All Virgin Islanders can sign up to receive the COVID-19 vaccine starting on March 1, and vaccination centers will be set up at the St. Thomas and St. Croix campuses of the University of the Virgin Islands, Gov. Albert Bryan Jr. announced Monday.
More than 12,000 people have received at least a first dose of the vaccine in the Virgin Islands to date, and Bryan said the territory has set a goal of 50,000 vaccinations in an effort to reach herd immunity.
The territory is currently in Phase 2 of the rollout, which limits vaccinations to individuals age 65 and over, and public and private workers in a variety of professions that require public interaction. But in less than a week, the phased approach will end and everyone wanting to get a vaccine can call a vaccine provider or the vaccination hotline to schedule an appointment.
The hotline is open Monday through Friday from 8 a.m. to 3 p.m. at 340-777-8227, or online at vitema.vi.gov.
Bryan, who recently celebrated his 53rd birthday, also emphasized the need for Virgin Islanders to get comprehensive health screenings and preventive care, including colonoscopies. The procedure can help detect cancer before it spreads and becomes untreatable, and Bryan said everyone over 50 should have it done.
“I took care of mine, painless, you can do it too,” Bryan said.
V.I. Health Commissioner Justa Encarnacion said the department is currently tracking 81 active COVID cases, and there is only one COVID-19 patient hospitalized in the territory — an individual at Schneider Hospital who does not require a ventilator.
Encarnacion emphasized proper mask-wearing, and said masks should fit comfortably but snugly around the face and be made of at least two layers of fabric to help block the spread of germs. Following the announcement of a federal requirement that all travelers entering the United States must have a negative COVID-19 test, Bryan said the Tourism Department has been working to help clarify that territories, including the Virgin Islands, are not included in that requirement.
Some airlines have been telling passengers from the Virgin Islands that they must show proof of a negative test before boarding their flight, and “we’ve been working with individual airlines as they hear that,” Bryan said.
Bryan and Encarnacion encouraged frequent travelers to get an antibody test, which is valid for four months, rather than a COVID-19 test every time they fly. Antibody tests show when someone has built up an immunity to the virus either through past infection or vaccination, and Encarnacion said the ability to get a positive antibody test for easier travel is yet another reason to get vaccinated. The seven-day positivity rate for COVID-19 tests has dropped to 2.1%, and “we have managed to come this far as a team by ignoring the critics and following the data,” Bryan said. But a year after the pandemic began, “we still have to listen to the naysayers who doubt our approach to handling the spread of the pandemic. The proof is in the pudding, we know what to do, and we know when to do it.”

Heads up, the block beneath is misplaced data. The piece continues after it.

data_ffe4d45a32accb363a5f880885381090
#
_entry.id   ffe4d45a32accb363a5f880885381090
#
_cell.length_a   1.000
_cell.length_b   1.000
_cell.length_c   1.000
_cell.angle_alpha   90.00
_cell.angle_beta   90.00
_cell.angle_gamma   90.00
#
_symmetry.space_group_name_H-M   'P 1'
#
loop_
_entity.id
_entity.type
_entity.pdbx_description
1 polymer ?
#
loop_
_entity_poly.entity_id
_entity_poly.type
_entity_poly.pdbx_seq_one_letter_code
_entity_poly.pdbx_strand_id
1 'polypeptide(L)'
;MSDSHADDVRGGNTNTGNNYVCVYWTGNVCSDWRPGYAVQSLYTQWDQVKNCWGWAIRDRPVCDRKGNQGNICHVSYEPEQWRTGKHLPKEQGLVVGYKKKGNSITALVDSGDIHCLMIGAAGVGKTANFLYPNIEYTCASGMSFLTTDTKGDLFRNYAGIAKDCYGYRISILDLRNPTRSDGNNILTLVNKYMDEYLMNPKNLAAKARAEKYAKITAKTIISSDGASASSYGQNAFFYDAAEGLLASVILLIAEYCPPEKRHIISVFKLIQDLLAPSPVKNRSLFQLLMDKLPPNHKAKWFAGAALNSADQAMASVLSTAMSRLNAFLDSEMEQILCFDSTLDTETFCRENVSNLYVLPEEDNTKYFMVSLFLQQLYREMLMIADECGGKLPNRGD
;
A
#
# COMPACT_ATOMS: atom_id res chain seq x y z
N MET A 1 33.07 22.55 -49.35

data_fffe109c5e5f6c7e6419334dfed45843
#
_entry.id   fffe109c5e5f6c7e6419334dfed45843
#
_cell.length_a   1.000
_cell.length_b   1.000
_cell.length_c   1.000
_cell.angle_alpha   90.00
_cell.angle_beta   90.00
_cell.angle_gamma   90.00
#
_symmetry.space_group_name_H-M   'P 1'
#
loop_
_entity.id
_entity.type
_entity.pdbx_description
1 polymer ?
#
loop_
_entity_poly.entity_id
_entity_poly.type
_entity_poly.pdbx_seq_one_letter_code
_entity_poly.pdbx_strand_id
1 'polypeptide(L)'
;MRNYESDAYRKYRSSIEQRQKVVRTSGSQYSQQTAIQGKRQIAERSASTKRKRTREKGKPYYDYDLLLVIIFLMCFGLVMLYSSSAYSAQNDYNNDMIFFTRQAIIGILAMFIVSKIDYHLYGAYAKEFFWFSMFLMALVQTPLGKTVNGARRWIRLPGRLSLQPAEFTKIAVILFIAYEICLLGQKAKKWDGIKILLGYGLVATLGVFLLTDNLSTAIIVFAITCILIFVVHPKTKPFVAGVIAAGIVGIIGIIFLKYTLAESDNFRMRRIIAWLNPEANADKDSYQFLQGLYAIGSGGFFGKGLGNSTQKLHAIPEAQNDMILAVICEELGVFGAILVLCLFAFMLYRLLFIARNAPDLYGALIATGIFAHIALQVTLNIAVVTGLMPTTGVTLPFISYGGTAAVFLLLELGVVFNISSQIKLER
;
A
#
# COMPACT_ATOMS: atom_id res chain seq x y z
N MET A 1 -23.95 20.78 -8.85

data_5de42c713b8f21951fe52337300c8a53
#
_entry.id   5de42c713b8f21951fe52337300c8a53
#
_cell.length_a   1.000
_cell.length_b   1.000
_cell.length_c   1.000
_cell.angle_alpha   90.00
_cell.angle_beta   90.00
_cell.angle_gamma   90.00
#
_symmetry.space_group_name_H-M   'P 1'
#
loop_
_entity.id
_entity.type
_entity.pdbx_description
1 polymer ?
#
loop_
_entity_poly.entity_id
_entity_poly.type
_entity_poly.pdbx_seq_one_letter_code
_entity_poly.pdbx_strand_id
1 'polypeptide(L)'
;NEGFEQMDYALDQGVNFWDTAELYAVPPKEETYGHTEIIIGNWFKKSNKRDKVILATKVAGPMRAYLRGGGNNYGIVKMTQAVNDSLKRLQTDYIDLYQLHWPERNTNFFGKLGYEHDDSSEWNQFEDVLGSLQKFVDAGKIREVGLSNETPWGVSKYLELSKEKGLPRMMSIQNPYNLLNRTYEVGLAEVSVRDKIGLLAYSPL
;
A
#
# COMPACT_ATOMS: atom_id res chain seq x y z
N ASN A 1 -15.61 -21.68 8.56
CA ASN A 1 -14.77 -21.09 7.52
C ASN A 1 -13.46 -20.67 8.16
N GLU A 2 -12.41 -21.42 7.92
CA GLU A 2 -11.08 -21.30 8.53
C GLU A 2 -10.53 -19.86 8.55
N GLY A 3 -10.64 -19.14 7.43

Bryan addressed community concern about the ongoing 4 p.m. curfew at beaches on weekends and holidays, and said many have questioned the logic of that measure while bars and restaurants are allowed to continue operating after 4 p.m. on those days.
“The simplest answer is, these establishments, all these bars and restaurants and other activities around, they have an established management. There is a structure there, a building or an edifice or whatever, and a management team that helps us control mass gatherings and wanton behavior,” Bryan said. “There are far too many beaches and places on the ocean for us with our scarce COVID team to manage all of those places and those areas.”
Bryan said it seems that many people “forget that we are in a global pandemic. Our goal is to keep you safe. Even from yourself.” The other reason bars and restaurants have been allowed to remain open is they “create livelihoods for their owners, tax dollars for the government, and perhaps most importantly, jobs for Virgin Islanders who would otherwise have problems paying their bills and providing for their families,” Bryan said.
“We are aware that this puts a social hardship on our residents. But with your help as volunteers to receive the vaccine, we can reach the goal for herd immunity and lift the curfew off of our beaches. Fifty thousand, that’s the goal.”